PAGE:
A celiac panel refers to a collection of blood tests that measure a patient's immune response to gliadin and other medical concerns. This panel is also commonly referred to as a Celiac Blood Panel or even a Celiac Cascade. One of the more important aspects of a celiac panel is it can determine whether or not a patient is eligible for further diagnostic testing.
What to Expect from a Celiac Panel
A celiac blood panel is not a conclusive test for celiac disease. It represents one of the first steps a medical practitioner may take to uncover whether or not a patient is likely to harbor gluten intolerance. You can consult the Mayo Clinic's Celiac Cascade diagram to get an idea of what is involved in this series of blood tests, but for the most part, an eligible patient will be tested for antibodies specific to gliadin. Gliadin is the real offender within a gluten-molecule. In fact, most cases of gluten intolerance could be more accurately labeled as gliadin intolerance.
A celiac panel may also include genetic tests for celiac disease that determine whether or not an individual is genetically predisposed to the condition. Again, such bloodwork will not provide a patient with a conclusive celiac diagnosis, but should the individual in question prove genetically susceptible, this provides grounds for further testing.
Though not conclusive, a celiac panel is a necessary step towards diagnosis. The gold-standard conclusive diagnostic tool for celiac disease is the intestinal biopsy. However, this procedure is invasive and individuals who show little indication of celiac disease in their bloodwork may be spared a costly surgical procedure. There are risks associated with an intestinal biopsy, though they are not terribly common. Still, the preparations for surgery combined with the medical costs incurred during and post-operative are no small matter.
Celiac disease produces symptoms very similar to other digestive conditions such as inflammatory bowel disease and even the ever-common Irritable Bowel Syndrome. This is why a blood test can be a handy tool in isolating celiac disease from the horde of alternative conditions that generate like symptoms. Hence, although a patient will not receive a categorical diagnosis following his blood panel, what a celiac panel can do is isolate the patient's case from microbial causes or any other kinds of misdiagnosis.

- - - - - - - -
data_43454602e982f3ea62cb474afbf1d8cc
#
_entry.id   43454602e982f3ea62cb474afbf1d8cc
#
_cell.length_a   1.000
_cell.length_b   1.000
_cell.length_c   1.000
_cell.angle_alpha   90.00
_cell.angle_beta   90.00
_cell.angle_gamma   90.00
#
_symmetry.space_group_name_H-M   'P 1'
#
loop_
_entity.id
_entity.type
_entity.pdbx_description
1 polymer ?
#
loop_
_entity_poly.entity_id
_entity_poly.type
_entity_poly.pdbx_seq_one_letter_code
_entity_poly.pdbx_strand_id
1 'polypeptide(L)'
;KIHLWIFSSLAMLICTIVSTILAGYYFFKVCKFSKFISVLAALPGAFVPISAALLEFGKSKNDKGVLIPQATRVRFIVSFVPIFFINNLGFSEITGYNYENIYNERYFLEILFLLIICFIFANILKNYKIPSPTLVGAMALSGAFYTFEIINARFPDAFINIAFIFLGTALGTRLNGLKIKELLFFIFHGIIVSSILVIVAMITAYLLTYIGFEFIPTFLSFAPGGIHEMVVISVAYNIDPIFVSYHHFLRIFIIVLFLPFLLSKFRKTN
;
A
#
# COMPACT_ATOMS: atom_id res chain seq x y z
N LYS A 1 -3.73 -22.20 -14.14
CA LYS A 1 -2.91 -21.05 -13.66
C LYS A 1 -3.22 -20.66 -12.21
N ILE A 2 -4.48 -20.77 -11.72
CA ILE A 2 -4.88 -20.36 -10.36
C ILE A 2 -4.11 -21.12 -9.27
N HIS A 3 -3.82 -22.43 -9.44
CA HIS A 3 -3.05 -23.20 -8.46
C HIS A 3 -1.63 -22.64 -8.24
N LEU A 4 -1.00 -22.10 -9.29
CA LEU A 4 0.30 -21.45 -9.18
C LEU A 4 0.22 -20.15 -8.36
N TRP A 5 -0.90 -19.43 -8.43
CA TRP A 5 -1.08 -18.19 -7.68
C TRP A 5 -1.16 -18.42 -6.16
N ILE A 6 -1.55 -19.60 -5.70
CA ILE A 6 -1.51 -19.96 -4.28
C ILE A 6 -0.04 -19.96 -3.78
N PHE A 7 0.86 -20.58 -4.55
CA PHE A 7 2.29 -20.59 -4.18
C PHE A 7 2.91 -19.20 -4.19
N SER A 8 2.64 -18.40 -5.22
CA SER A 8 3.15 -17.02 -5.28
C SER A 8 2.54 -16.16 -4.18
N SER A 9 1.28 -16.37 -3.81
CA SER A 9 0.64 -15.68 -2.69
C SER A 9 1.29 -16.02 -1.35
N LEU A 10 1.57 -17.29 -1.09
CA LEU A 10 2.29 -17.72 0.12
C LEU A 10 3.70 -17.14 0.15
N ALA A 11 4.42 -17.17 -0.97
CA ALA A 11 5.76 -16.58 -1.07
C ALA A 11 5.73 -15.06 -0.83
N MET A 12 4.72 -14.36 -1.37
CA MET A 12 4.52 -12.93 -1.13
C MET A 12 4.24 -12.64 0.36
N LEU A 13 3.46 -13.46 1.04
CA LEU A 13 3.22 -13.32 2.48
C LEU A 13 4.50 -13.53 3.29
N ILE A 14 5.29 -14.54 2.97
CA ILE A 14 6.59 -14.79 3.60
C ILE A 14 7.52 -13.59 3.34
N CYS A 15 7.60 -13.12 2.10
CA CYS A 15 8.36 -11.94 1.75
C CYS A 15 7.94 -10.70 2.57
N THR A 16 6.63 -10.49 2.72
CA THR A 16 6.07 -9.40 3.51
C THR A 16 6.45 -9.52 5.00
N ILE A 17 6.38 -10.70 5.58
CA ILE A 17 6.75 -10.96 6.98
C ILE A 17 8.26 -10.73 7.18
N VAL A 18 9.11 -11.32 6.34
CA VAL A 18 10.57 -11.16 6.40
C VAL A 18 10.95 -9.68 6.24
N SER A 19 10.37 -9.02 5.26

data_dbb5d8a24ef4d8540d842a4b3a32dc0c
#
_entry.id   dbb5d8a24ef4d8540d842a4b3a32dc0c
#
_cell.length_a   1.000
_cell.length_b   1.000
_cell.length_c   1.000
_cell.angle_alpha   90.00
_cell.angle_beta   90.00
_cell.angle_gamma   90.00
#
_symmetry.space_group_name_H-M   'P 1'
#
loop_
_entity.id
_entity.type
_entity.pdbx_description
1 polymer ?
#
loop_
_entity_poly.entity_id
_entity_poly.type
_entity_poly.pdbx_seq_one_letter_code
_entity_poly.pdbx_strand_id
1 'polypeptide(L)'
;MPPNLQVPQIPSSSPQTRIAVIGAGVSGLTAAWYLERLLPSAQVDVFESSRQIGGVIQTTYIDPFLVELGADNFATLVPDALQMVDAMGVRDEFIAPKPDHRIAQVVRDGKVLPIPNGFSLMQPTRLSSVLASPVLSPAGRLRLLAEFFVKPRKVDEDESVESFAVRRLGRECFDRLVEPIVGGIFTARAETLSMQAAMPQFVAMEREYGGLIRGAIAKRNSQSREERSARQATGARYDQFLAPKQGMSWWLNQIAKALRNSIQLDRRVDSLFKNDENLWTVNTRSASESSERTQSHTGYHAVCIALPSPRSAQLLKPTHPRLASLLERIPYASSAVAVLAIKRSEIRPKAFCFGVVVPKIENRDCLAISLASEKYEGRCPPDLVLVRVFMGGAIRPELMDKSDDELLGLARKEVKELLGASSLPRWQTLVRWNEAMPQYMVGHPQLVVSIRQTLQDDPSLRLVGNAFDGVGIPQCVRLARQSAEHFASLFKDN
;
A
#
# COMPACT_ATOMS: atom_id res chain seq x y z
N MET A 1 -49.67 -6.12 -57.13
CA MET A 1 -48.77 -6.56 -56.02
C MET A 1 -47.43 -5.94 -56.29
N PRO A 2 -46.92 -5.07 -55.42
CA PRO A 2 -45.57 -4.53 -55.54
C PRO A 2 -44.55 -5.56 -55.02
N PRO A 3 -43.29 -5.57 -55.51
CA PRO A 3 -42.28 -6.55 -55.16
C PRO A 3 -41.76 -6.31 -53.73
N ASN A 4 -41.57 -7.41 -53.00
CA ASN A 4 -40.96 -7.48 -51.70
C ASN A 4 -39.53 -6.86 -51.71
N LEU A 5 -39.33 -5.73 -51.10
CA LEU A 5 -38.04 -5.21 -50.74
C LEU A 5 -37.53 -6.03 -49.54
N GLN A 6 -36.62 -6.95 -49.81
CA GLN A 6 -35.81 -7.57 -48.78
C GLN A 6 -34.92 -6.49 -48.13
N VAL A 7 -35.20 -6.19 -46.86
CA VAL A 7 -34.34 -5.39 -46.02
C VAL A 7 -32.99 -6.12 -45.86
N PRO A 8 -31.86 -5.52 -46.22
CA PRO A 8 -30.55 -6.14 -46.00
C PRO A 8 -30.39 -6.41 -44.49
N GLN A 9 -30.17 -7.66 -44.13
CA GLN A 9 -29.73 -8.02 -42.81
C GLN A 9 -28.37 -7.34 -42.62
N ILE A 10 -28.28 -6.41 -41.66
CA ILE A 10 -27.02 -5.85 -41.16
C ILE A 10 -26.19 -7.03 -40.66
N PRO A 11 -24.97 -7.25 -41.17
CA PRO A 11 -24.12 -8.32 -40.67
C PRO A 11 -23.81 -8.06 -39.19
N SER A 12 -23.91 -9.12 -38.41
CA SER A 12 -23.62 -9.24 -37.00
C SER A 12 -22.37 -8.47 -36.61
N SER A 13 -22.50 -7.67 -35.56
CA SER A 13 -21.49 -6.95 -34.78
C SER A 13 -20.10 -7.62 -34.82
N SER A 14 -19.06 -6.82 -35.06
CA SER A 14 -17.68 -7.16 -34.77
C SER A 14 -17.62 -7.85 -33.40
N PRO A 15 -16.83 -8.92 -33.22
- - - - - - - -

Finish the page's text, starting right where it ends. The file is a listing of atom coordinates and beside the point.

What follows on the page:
The Accuracy of Blood Tests
A positive celiac blood panel can move a patient in the right diagnostic direction, but, unfortunately, such blood tests are not always accurate. For starters, some patients simply do not produce significant antibodies for their gliadin IgA test. These atypical cases can lead a doctor onto the wrong path. This is why the celiac panel has been expanded to include more than a gliadin antibody test. Inaccurate tests represent the rarer cases.
Furthermore, an individual who has already begun a gluten-free diet prior to their testing may throw off the panel results. It is important for patients to be consuming a normal gluten-containing diet weeks before the blood work begins in order to produce the most accurate results.
You can review details regarding the accuracy of a typical celiac panel at Celiac.com, though it is important to remember that these serologic tests are not standardized and may vary depending on your doctor or laboratory.
The cost of a celiac panel for patients who do not have insurance will average anywhere from $250 to $500 (U.S.). Some hospitals or laboratories will offer payment plans in order to make these tests more affordable for lower income families. Do keep in mind that should your celiac panel be positive, your doctor may recommend the costly intestinal biopsy procedure be delayed in favor of monitoring your results on a gluten-free diet. Though you will not achieve a categorical diagnosis through such measures, if gluten is the cause of your troublesome symptoms, you will have already begun a safe treatment.
Always discuss your financial concerns with your doctor before attempting to avoid the surgical biopsy. In some circumstances, an intestinal biopsy may still be necessary.